Life is crazy-busy. That’s how Jill Konrath, author of SNAP Selling puts it. She’s right, especially if you own your own agency or small business. Add a coefficient of about 12 if you have employees.
The result is little sleep, little down time and a nervous energy that often manifests in anger, isolation, hysteria. And yes, depression.
I know of what I speak. I started RGM Communications in 2007. The initial euphoria of a long-held dream diminished when I experienced the daunting tasks of being Chief Executive Officer, Chief Operations Officer, Chief Client Service Manager, Chief PR Strategist & Tactician and Chief Tax Payor. Plus Husband, Father, Coach, Errand Runner, Mommy #2, on and on. C-H-I-E-F. One boss from yesteryear used to tell me that employees will never be able to understand why the business owner is a crazy loon sometimes. He’s right. The pressures are relentless, with cash flow ever on the mind.
My point: Depression is real. It’s a dripping faucet that wastes personal resources such as energy, motivation, creativity and vision. And for us Driver types-–those of us who want to make it happen and will do whatever to make it happen, depression is a thorn that is hard to pull out and move on. It’s irritating, fueled by shame, and in some cases, a debilitating disease. That means sales swerve and hit highs and lows; action items fall through the cracks; excuses are too commonplace. And guilt rules every day.
Sounds hopeless. Sounds like it’s time to give up, give in and just forget it. And, perhaps, such confessions may risk client relations and sales prospects. That’s regretful since medical resources report that nine of 10 people suffer from depression. A January 2011 blog post in Psychology Today reports “the percentage of people treated for depression tripled in the early 1990s. Overall, about 8.7 million people in this country received treatment for depression in 2007 compared to about 6.5 million in 1997.”
So is it hopeless? No. Giving up and giving in is not an option. It’s a sign that you must clarify what’s real, what’s not, and the work you need to do (or not do) to battle it. You now must become the Chief Personal-Care Officer. The Chief Self-Care Officer. There has to be a self-examination built on courage and support. Overcoming emotional chaos is built on the foundations of admitting your weakness (“Oh my god, not that!”) and then taking action.
Here are some steps to take when Big D creeps into your life:
Action. Decide that depression will not rule your life. Decide on actions and small steps that will clear the fog, offer hope and get you on track.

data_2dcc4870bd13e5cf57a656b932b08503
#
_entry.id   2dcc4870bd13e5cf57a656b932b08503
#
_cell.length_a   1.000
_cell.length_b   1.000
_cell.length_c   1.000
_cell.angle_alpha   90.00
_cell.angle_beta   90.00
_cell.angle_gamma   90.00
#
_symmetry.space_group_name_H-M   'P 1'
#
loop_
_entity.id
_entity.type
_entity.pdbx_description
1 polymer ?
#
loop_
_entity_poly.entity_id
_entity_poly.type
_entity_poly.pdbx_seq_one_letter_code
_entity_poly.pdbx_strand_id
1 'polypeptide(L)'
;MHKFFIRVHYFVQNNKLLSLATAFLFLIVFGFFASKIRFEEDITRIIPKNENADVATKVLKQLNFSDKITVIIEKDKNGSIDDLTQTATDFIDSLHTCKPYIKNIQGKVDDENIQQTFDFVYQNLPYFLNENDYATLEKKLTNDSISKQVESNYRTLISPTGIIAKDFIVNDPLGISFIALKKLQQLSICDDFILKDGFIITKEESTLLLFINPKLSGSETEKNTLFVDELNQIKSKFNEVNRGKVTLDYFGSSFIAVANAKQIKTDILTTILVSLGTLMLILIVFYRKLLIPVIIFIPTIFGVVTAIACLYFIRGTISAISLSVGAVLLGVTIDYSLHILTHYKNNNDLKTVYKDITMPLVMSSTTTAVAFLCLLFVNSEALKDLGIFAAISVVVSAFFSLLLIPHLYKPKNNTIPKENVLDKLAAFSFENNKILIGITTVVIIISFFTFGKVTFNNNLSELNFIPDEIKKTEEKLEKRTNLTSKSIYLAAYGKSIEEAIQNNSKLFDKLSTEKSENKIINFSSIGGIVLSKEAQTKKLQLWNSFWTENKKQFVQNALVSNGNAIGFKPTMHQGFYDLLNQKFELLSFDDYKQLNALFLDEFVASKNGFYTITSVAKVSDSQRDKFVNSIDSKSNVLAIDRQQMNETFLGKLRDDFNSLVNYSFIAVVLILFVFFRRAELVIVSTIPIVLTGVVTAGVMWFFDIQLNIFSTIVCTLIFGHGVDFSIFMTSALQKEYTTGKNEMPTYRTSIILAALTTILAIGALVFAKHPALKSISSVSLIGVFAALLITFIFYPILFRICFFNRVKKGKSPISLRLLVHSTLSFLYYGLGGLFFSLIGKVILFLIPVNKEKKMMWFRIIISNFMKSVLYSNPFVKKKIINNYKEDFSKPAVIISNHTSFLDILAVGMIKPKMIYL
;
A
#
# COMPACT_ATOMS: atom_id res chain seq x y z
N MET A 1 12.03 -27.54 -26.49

Admission. It’s time to look at yourself and affirm what you do best. And to admit what you don’t do well. Look at your career strengths and weaknesses, but also dig through what makes you tick and your flaws. Here’s The Big Secret no one ever talks about—or admits: We are all flawed. We’re all Damaged Goods, from kings and celebrities to presidents and paupers.
Accountability. It’s in our DNA to go it alone. To drive and push and cram and make “it” happen. We’re soloists, Lone Rangers, Supermen and Wonder Women. We do it alone. Not now, not this time. You and I need others to lean on. We need a trustworthy accountability partner that can cheer us on, challenge us, listen and empathize. Accountability shakes off the barnacles that push us into deep waters and destruction. Accountability is for strong men and women willing to be vulnerable. Willing to hear the hard stuff. And admitting it.
Check The Speed Limit. I have a lead foot. I push it all to the floor most of the time. I zip and zap so fast that I miss a lot. Check your speed limit, slow down a bit. Discover clouds in the sky again, or rays of sun breaking through the clouds. My favorite “breather” is just having a conversation with my 9-year-old. He recently told me he wished he could gather “air in a ball and throw it really hard.” Not sure what that means, but hey, it was fun talking about it. Slow it down.
God Stuff. Yeah, spirituality matters. It’s a quest to find solace in solitude. It is taking time to examine self, a Higher Power and matters of the heart. The result is usually profound personal discovery. Take it slow. Journal your thoughts. Read. Counsel.
Wise Counsel. Sometimes (usually) depression is too big, dark and scary to confront alone . That’s when professional counsel is required. Why do we fight it, and perceive seeing a counselor as a weakness vs. a strength? Doesn’t it take more character and courage to confront the issues than to avoid them and live through the personal hell for an entire lifetime? Find a quality counselor. That’s not always easy to do. Make sure you try three or four counselors before it feels right.
Meds. Who in America isn’t on anti-depressants? Depression may be because of external circumstances and relationships, or some emotional issue. What we forget is that depression can also be a chemical deficiency in our bodies and brains. Find out, get tested and talk to a psychiatrist. It can mean the difference between feeling a lifetime of gray to growing as a vibrant, vivacious person. Don’t settle for “what is.” Seek “What Can Be.”
My story of depression is too long (and depressing) to share here. But it’s real. And common. I admit that depression’s grip was unyielding. I’ve not always been at my best, nor do I profess Complete Restoration. I have “not arrived” but the journey is brighter, more hopeful and enjoyable.
Get back to business. Back to life and family and fun.
Enjoy the ride. It’s over before you know it.